Organized crime groups have all but determined the outcome of certain local elections, threatening and even killing candidates. Above, a funeral for a slain candidate.
But one presidential front-runner is pledging to bring down what he calls Mexicos mafia of power and to battle the countrys entrenched inequality.
If polling numbers bear out, Andrs Manuel Lpez Obrador a three-time presidential candidate stands to win by a landslide. His victory would install a leftist leader in Latin Americas second-largest country for the first time in decades.
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Eduardo Munoz/Reuters
6. It had all the trappings of a beautiful friendship: Fox News loved the ratings spike it got from Donald J. Trump, and he saw the network as safe space free of criticism or pushback.
Since his election, the relationship between Fox News and President Trump has only deepened, and both are reaping the benefits.
Fox & Friends, whose talking points frequently pop up in the presidents Twitter feed, can resemble a Trump cheerleading rally one morning and a counseling session the next.
Without a flagship executive like the networks late founder, Roger Ailes, Fox employees say producers and hosts have adjusted their shows after intuiting that their audiences strongly support Mr. Trump.
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Dan Kitwood/Getty Images
7. Did Russia help promote Brexit?
Arron Banks, center, the biggest donor to the Brexit campaign, has long bragged about a lengthy lunch he had with the Russian ambassador months before the vote. But leaked messages suggest he and a close adviser had a more engaged relationship with Russian diplomats than he has disclosed.
Britain is now grappling with whether Moscow used ties to British citizens to bring about an exit from the E.U.
There are parallels in the U.S.: Investigators for the special counsel and Democrats on the House Intelligence Committee have also obtained records of Mr. Bankss communications, including some with Russian diplomats and about Russian business deals.
They have taken a special interest in ties Mr. Banks and other Brexit leaders built to the Trump campaign.
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Jim Huylebroek for The New York Times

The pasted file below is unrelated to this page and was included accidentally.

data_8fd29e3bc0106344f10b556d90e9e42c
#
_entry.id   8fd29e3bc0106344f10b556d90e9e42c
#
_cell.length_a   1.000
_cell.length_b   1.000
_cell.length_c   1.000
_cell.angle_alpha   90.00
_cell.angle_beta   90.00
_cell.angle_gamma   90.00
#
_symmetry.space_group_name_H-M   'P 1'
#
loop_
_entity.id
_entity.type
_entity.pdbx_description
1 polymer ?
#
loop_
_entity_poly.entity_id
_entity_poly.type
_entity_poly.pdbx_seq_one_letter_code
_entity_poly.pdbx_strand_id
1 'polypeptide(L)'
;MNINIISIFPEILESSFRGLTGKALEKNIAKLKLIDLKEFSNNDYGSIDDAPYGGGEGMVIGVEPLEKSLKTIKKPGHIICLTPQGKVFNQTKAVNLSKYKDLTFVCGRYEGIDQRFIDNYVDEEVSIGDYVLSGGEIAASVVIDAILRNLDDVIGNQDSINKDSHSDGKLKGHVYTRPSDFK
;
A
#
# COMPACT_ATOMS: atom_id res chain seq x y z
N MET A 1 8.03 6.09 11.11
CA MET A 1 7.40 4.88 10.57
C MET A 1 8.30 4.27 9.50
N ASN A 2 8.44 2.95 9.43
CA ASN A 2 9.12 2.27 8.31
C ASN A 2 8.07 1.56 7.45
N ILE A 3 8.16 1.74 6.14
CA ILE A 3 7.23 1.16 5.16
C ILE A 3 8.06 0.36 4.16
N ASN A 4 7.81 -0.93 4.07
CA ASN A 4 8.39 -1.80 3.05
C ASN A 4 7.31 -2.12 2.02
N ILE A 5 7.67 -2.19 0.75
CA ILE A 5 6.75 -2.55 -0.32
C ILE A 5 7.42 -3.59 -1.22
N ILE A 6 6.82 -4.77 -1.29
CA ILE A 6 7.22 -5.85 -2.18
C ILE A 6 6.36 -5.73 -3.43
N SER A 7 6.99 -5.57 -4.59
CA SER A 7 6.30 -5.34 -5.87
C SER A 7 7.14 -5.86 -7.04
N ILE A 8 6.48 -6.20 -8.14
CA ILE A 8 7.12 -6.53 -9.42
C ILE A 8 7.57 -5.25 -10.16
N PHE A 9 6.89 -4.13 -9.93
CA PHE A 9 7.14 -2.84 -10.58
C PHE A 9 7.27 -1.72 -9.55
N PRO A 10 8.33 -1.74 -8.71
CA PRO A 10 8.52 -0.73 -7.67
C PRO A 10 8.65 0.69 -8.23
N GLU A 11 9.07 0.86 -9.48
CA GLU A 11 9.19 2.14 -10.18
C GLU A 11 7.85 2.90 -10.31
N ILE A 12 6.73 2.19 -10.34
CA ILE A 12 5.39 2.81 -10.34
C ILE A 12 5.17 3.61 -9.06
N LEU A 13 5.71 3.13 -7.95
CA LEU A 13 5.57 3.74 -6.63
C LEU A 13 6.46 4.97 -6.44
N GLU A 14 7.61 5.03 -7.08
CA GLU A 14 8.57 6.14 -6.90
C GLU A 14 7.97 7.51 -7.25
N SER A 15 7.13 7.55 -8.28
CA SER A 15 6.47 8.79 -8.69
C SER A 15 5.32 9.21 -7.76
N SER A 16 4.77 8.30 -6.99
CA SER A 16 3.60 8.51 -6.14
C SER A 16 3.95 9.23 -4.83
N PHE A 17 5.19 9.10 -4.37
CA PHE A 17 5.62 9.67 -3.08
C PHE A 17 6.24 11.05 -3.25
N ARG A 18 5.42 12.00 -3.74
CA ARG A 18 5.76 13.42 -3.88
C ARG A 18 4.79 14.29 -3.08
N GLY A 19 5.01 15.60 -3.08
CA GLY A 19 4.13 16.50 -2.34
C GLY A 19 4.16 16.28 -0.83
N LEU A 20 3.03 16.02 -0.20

8. The war in Afghanistan claimed his father, his uncle and his eyes. But the hardest loss may have been his longtime sweetheart.
Zaheer Ahmad Zindani, one of the founders of the march for peace in Afghanistan, lost his eyes in a Taliban attack. Mr. Zindani, above, knew it dealt a blow to his hopes to marry his love, whose father had always been skeptical of the relationship. Blind and unable to provide for a family, his hopes were dashed.
If I had lost my eyes and had her hand, I would still be happy, he said. But now I neither have eyes, nor her.
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Franck Fife/Agence France-Presse Getty Images
9. It was a stunning end to Argentinas World Cup run. France overtook them 4-3, in what may be Lionel Messis last World Cup appearance. Frances star, Kylian Mbapp, right, scored twice in four minutes to help propel his team to victory. Later, Uruguay beat Portugal 2-1, advancing to face off against France in the quarterfinals.
Find all our World Cup coverage here.
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From left: Jim Wilson/The New York Times, Heather Sten and Alyssa Schukar for The New York Times
10. Finally, a journey into the wilds with Kanye West, our analysis of the chemical attack in Syria and life after sharing #MeToo stories, above. We have those stories and more in this roundup of our best weekend reads.
For more suggestions on what to read, watch and listen to, may we suggest a glance at The Timess best-seller list, new TV and streaming recommendations from Watching, or our music critics latest playlist.
Have a great week.
Your Weekend Briefing is published Sundays at 6 a.m. Eastern.
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What did you like? What do you want to see here? Let us know at briefing@nytimes.com.